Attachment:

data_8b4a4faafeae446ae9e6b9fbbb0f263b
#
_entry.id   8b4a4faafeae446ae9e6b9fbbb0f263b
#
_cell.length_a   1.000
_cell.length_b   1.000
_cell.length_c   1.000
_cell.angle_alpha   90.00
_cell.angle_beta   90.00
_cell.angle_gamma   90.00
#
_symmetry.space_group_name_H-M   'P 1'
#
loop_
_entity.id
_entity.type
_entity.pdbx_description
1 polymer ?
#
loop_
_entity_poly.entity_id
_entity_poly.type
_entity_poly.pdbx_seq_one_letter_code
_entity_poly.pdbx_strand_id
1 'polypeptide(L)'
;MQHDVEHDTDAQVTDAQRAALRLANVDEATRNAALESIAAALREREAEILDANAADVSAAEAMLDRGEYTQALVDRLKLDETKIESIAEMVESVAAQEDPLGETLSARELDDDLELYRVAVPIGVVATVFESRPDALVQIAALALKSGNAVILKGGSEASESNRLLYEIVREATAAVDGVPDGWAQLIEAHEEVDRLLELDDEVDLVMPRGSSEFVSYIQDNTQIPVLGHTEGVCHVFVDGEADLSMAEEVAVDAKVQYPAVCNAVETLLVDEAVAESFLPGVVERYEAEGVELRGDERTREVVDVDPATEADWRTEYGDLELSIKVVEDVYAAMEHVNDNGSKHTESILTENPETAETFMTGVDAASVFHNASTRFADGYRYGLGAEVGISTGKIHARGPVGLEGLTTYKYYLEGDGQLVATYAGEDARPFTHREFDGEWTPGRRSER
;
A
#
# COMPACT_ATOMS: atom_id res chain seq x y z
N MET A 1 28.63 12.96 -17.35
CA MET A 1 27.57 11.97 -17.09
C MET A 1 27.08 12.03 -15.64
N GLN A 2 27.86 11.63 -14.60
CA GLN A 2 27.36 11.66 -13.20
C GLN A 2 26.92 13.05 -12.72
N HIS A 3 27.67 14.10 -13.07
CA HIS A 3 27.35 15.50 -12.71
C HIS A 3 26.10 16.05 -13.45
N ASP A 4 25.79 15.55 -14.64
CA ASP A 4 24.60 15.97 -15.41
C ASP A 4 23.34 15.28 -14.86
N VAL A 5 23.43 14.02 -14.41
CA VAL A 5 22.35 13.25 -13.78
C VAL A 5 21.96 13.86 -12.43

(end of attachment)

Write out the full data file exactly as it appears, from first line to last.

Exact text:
data_8b4a4faafeae446ae9e6b9fbbb0f263b
#
_entry.id   8b4a4faafeae446ae9e6b9fbbb0f263b
#
_cell.length_a   1.000
_cell.length_b   1.000
_cell.length_c   1.000
_cell.angle_alpha   90.00
_cell.angle_beta   90.00
_cell.angle_gamma   90.00
#
_symmetry.space_group_name_H-M   'P 1'
#
loop_
_entity.id
_entity.type
_entity.pdbx_description
1 polymer ?
#
loop_
_entity_poly.entity_id
_entity_poly.type
_entity_poly.pdbx_seq_one_letter_code
_entity_poly.pdbx_strand_id
1 'polypeptide(L)'
;MQHDVEHDTDAQVTDAQRAALRLANVDEATRNAALESIAAALREREAEILDANAADVSAAEAMLDRGEYTQALVDRLKLDETKIESIAEMVESVAAQEDPLGETLSARELDDDLELYRVAVPIGVVATVFESRPDALVQIAALALKSGNAVILKGGSEASESNRLLYEIVREATAAVDGVPDGWAQLIEAHEEVDRLLELDDEVDLVMPRGSSEFVSYIQDNTQIPVLGHTEGVCHVFVDGEADLSMAEEVAVDAKVQYPAVCNAVETLLVDEAVAESFLPGVVERYEAEGVELRGDERTREVVDVDPATEADWRTEYGDLELSIKVVEDVYAAMEHVNDNGSKHTESILTENPETAETFMTGVDAASVFHNASTRFADGYRYGLGAEVGISTGKIHARGPVGLEGLTTYKYYLEGDGQLVATYAGEDARPFTHREFDGEWTPGRRSER
;
A
#
# COMPACT_ATOMS: atom_id res chain seq x y z
N MET A 1 28.63 12.96 -17.35
CA MET A 1 27.57 11.97 -17.09
C MET A 1 27.08 12.03 -15.64
N GLN A 2 27.86 11.63 -14.60
CA GLN A 2 27.36 11.66 -13.20
C GLN A 2 26.92 13.05 -12.72
N HIS A 3 27.67 14.10 -13.07
CA HIS A 3 27.35 15.50 -12.71
C HIS A 3 26.10 16.05 -13.45
N ASP A 4 25.79 15.55 -14.64
CA ASP A 4 24.60 15.97 -15.41
C ASP A 4 23.34 15.28 -14.86
N VAL A 5 23.43 14.02 -14.41
CA VAL A 5 22.35 13.25 -13.78
C VAL A 5 21.96 13.86 -12.43